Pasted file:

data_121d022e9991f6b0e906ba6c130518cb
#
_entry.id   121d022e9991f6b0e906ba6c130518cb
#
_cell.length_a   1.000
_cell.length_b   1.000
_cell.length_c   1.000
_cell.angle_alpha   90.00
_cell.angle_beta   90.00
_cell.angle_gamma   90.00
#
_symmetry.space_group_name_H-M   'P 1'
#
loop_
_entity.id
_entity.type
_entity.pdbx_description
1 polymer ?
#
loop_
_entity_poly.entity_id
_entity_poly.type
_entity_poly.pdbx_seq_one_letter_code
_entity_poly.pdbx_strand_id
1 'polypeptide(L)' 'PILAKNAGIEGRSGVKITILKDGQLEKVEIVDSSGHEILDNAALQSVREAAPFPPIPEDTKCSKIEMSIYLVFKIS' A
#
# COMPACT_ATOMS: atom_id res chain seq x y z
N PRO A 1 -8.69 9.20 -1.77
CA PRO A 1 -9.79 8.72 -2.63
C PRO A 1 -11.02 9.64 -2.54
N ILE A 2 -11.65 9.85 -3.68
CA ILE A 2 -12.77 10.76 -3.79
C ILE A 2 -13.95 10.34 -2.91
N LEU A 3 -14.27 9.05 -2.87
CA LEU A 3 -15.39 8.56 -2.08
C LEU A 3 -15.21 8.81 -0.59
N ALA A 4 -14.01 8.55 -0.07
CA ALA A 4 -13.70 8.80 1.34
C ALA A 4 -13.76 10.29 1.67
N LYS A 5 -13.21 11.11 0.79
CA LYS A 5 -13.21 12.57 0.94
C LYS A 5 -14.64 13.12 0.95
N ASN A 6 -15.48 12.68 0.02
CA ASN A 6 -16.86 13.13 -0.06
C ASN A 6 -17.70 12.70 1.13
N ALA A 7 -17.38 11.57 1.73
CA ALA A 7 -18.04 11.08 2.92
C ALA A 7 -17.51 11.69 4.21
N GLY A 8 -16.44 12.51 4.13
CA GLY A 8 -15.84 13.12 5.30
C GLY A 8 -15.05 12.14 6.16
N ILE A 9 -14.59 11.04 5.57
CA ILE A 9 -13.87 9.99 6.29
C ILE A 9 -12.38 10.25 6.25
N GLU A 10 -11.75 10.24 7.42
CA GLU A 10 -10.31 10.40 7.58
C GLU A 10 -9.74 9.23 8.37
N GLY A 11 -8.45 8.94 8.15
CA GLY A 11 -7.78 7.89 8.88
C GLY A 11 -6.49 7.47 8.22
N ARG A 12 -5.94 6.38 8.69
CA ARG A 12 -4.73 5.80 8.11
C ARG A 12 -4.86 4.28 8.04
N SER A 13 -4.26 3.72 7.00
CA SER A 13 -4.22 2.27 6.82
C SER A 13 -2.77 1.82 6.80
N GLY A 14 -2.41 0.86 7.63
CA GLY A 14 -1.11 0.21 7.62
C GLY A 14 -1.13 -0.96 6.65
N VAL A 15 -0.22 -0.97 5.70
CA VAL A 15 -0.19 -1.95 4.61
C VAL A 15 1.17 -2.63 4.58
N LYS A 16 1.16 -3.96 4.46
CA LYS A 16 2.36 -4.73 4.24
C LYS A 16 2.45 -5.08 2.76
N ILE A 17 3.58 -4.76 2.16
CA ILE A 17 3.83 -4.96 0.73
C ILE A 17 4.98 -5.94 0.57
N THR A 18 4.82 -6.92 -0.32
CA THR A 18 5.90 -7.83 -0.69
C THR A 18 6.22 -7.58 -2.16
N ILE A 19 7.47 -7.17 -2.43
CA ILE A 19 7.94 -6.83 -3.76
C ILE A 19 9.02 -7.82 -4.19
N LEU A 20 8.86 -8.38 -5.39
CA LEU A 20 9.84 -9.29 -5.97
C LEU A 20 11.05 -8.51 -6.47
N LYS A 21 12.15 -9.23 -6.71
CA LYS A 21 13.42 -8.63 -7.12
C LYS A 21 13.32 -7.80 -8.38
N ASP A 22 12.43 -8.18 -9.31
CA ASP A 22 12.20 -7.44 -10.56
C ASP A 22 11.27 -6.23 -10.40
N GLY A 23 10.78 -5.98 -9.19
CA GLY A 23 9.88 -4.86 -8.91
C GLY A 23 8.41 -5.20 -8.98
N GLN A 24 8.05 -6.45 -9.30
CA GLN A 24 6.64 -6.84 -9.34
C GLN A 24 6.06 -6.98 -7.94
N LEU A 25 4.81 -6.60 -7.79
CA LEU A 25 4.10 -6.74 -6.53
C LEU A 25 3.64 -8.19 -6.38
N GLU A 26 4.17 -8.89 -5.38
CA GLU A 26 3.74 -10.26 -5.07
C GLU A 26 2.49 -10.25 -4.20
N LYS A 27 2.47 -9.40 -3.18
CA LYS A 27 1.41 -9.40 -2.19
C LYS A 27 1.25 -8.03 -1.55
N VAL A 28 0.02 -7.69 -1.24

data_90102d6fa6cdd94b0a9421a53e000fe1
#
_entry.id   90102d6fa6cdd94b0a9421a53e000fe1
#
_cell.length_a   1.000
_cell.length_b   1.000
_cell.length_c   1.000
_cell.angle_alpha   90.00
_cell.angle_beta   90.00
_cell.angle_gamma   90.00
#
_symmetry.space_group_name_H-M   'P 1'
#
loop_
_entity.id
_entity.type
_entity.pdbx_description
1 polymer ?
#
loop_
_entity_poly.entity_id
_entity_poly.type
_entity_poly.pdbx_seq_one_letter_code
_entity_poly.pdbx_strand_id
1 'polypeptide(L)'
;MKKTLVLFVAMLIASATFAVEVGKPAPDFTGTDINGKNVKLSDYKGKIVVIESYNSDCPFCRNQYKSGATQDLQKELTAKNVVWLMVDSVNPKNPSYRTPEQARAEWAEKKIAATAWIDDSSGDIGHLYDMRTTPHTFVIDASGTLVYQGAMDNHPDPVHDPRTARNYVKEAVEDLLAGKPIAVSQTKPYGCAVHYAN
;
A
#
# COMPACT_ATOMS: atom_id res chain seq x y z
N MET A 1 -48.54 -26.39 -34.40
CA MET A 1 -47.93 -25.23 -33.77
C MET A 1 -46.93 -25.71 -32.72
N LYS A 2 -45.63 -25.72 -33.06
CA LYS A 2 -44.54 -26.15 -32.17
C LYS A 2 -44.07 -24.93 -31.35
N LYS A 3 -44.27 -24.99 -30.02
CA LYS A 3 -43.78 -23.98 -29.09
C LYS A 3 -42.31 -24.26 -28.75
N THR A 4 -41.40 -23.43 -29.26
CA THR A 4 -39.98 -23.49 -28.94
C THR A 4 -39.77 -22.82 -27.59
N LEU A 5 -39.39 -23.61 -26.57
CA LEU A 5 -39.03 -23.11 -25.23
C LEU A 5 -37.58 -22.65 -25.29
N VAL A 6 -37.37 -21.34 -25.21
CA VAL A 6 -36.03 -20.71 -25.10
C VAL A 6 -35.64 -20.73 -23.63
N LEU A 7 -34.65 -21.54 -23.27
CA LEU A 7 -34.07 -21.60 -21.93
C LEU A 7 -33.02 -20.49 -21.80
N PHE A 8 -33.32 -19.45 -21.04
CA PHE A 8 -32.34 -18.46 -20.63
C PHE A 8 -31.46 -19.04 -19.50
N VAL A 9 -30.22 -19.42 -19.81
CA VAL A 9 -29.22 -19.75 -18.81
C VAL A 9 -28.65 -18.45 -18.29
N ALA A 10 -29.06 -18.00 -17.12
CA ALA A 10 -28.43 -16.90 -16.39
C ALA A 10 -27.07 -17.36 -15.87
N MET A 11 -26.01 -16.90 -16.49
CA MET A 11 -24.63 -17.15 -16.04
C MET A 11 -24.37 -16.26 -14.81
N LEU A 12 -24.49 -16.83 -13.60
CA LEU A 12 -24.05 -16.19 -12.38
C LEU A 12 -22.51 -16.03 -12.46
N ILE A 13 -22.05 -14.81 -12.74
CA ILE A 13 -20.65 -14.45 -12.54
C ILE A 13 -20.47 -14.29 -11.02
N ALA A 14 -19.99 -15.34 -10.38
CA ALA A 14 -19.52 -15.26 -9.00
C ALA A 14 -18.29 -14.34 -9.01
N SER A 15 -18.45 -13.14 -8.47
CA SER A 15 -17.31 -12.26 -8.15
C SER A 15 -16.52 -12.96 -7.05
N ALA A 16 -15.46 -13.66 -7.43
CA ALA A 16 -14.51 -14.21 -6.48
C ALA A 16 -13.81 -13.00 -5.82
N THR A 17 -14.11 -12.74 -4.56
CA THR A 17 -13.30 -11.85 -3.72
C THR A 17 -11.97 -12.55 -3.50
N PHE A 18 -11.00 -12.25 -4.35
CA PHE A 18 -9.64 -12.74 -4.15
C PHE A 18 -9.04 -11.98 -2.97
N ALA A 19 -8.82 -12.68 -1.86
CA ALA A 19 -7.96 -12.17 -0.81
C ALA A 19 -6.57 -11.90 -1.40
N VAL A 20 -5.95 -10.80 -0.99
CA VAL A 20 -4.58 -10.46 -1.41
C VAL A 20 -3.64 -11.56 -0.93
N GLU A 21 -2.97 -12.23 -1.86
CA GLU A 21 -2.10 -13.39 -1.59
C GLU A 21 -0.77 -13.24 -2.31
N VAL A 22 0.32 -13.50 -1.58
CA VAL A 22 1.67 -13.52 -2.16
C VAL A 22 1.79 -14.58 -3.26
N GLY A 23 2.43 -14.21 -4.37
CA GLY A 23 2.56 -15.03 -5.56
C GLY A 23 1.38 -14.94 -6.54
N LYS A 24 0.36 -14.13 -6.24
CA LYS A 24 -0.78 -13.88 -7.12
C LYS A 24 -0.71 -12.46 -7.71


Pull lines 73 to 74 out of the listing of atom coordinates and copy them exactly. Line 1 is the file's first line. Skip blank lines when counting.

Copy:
N LYS A 16 1.16 -3.96 4.46
CA LYS A 16 2.36 -4.73 4.24